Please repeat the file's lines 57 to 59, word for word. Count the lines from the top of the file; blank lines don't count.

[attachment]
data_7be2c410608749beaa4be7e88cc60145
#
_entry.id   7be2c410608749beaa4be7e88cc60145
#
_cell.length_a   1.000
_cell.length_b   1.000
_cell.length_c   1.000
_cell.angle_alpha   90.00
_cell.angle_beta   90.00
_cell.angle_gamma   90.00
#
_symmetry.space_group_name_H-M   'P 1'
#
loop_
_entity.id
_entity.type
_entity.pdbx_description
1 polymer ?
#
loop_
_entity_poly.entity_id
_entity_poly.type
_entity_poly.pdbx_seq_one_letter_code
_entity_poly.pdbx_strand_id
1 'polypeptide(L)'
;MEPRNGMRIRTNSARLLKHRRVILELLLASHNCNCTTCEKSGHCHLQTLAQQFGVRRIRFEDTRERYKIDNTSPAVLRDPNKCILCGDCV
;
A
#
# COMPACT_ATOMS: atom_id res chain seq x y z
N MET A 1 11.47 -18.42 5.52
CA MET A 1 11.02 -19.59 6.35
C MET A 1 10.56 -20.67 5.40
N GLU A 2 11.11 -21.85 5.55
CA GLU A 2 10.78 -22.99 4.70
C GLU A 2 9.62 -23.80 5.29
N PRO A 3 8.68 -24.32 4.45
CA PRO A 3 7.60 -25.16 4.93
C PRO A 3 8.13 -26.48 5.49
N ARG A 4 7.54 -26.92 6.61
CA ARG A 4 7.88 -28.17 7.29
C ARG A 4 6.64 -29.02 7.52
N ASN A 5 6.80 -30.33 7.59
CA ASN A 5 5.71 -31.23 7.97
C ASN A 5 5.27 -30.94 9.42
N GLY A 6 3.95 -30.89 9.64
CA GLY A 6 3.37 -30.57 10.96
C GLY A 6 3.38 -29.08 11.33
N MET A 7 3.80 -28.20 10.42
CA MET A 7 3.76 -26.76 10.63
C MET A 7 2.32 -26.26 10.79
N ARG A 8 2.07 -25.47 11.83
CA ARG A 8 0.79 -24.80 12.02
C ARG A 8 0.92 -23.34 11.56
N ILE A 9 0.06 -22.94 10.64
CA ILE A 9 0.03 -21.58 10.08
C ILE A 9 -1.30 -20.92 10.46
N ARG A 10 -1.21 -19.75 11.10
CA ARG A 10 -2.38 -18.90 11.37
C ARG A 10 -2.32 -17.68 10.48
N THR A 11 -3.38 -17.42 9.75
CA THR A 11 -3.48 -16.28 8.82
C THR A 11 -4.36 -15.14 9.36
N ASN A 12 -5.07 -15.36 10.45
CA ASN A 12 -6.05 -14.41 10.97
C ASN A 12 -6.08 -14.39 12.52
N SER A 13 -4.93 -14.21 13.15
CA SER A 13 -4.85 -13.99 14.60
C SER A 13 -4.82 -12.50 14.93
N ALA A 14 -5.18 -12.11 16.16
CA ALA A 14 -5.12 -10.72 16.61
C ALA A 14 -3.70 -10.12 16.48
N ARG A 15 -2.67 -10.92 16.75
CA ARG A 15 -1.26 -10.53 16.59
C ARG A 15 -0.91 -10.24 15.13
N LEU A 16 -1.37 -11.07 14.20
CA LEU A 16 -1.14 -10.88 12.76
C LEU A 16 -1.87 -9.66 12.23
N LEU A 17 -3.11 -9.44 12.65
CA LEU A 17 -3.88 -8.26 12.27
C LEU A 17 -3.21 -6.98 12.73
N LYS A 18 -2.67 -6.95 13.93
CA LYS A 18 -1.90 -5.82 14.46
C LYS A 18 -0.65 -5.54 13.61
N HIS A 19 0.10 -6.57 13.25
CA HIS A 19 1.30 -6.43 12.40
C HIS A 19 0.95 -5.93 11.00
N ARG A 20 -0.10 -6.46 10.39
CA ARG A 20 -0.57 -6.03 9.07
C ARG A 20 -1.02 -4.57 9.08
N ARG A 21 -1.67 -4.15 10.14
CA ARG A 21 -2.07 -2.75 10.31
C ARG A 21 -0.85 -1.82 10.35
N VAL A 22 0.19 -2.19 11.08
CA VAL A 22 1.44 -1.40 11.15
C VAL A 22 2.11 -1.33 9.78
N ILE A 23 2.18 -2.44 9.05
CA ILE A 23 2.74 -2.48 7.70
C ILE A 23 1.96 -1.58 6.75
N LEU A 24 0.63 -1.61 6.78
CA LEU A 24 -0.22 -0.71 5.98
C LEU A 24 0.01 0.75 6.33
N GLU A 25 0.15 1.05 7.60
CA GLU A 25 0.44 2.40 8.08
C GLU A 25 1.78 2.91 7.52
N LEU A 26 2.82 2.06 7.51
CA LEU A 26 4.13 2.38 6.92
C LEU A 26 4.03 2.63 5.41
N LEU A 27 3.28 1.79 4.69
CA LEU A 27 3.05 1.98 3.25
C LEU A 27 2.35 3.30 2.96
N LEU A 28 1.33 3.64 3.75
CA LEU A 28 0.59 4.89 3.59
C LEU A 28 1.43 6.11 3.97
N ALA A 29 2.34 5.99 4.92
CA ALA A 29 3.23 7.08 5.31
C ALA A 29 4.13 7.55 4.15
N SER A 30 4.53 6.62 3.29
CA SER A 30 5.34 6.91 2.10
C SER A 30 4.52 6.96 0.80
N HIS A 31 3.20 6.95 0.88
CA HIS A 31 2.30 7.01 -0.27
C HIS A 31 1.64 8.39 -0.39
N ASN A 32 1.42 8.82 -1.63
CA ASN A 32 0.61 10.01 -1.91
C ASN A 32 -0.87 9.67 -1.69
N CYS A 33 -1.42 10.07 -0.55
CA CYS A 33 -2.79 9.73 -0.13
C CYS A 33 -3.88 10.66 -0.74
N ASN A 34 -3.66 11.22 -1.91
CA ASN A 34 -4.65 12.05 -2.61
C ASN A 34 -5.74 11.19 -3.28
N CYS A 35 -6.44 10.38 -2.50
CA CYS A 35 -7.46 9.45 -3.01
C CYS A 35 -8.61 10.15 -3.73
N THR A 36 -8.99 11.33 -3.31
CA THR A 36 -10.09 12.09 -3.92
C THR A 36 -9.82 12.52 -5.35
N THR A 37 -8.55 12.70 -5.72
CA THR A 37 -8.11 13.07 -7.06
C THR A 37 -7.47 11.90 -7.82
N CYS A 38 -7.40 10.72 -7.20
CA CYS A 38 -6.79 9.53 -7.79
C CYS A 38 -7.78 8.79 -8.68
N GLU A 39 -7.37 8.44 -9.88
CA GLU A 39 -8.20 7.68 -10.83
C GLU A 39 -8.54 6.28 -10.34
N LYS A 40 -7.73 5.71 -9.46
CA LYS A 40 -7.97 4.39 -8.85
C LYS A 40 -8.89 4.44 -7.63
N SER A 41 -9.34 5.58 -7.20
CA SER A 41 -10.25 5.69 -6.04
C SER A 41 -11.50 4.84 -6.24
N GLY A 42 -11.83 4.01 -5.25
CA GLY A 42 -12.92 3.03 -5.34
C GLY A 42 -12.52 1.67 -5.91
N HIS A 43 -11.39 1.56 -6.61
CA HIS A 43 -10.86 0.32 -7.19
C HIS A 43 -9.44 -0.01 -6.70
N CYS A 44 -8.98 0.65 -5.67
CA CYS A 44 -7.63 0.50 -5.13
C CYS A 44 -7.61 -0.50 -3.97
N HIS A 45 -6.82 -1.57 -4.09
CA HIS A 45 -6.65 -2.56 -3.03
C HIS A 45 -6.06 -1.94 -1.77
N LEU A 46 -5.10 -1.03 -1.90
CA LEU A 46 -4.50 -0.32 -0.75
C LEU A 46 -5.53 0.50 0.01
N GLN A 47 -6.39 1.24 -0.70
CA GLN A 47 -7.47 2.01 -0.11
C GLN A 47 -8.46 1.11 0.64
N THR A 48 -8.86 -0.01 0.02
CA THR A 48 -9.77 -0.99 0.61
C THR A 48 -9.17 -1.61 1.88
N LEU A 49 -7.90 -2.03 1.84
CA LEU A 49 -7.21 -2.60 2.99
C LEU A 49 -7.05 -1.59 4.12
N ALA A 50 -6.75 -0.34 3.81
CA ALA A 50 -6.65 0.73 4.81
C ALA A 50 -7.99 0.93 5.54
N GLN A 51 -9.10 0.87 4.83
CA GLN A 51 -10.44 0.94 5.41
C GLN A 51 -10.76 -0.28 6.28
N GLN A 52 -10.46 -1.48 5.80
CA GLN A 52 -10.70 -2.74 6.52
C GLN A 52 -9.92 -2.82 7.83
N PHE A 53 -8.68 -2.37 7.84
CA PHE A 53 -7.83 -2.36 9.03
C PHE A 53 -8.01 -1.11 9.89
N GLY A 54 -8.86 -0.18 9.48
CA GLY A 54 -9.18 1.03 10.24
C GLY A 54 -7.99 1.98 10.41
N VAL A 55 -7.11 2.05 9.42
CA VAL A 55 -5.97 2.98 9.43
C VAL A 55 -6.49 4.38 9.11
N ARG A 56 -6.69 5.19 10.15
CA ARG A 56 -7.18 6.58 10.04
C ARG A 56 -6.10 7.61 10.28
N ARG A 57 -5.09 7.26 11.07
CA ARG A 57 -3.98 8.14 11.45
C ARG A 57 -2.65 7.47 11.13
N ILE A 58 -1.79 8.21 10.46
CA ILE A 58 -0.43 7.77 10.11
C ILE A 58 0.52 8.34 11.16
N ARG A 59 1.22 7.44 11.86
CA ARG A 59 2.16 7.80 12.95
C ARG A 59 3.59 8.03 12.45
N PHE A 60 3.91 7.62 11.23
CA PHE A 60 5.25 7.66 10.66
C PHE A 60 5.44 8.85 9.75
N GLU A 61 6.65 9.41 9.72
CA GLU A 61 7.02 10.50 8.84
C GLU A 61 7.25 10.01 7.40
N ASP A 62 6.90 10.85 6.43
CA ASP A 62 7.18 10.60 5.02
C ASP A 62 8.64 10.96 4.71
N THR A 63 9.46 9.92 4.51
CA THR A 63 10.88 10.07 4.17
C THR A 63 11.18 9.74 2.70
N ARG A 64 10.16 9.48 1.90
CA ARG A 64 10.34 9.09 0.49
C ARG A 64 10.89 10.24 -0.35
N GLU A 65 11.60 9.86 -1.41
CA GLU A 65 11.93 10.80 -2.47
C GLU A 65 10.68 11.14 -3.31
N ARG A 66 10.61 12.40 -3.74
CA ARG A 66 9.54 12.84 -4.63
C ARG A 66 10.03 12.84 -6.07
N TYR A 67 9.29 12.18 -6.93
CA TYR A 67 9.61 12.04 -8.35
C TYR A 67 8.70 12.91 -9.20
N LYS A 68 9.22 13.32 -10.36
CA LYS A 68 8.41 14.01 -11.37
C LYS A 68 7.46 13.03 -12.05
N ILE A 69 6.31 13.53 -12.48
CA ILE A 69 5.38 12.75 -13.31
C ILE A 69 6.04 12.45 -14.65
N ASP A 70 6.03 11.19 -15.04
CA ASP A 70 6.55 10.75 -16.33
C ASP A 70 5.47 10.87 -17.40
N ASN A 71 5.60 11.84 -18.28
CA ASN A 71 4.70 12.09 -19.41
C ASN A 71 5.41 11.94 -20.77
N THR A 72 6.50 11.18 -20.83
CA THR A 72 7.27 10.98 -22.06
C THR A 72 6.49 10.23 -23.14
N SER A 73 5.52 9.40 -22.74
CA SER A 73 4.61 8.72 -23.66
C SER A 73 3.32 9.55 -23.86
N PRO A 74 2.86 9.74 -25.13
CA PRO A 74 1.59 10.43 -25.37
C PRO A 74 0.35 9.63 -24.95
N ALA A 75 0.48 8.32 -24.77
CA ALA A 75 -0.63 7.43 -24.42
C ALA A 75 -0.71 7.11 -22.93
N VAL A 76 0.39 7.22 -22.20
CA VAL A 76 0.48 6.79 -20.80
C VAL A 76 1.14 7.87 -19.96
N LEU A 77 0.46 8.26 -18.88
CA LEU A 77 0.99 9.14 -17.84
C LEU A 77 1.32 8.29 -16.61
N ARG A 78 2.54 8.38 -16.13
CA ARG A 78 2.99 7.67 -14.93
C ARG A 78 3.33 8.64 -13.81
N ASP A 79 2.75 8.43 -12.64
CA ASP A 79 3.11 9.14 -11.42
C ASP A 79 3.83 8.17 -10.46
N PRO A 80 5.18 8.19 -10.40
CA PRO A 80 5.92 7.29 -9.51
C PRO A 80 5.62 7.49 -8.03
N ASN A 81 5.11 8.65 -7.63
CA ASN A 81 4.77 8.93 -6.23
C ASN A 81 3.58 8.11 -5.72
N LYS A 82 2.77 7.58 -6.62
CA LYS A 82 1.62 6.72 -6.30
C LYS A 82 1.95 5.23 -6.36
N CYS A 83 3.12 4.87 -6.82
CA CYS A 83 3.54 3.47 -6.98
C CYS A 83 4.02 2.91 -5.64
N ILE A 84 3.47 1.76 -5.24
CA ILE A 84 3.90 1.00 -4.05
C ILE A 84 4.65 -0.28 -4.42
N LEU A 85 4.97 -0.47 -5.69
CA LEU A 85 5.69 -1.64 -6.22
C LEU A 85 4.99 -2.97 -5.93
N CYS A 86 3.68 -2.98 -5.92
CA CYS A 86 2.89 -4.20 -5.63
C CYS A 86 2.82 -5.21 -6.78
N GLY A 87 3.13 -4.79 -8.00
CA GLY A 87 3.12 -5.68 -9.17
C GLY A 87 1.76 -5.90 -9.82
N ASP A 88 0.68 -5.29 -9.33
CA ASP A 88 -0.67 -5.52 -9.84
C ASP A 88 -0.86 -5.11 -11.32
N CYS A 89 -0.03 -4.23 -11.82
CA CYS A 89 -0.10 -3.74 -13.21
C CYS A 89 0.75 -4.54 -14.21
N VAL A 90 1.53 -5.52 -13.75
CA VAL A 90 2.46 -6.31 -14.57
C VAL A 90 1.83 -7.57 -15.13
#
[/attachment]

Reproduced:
C ILE A 9 -1.30 -20.92 10.46
N ARG A 10 -1.21 -19.75 11.10
CA ARG A 10 -2.38 -18.90 11.37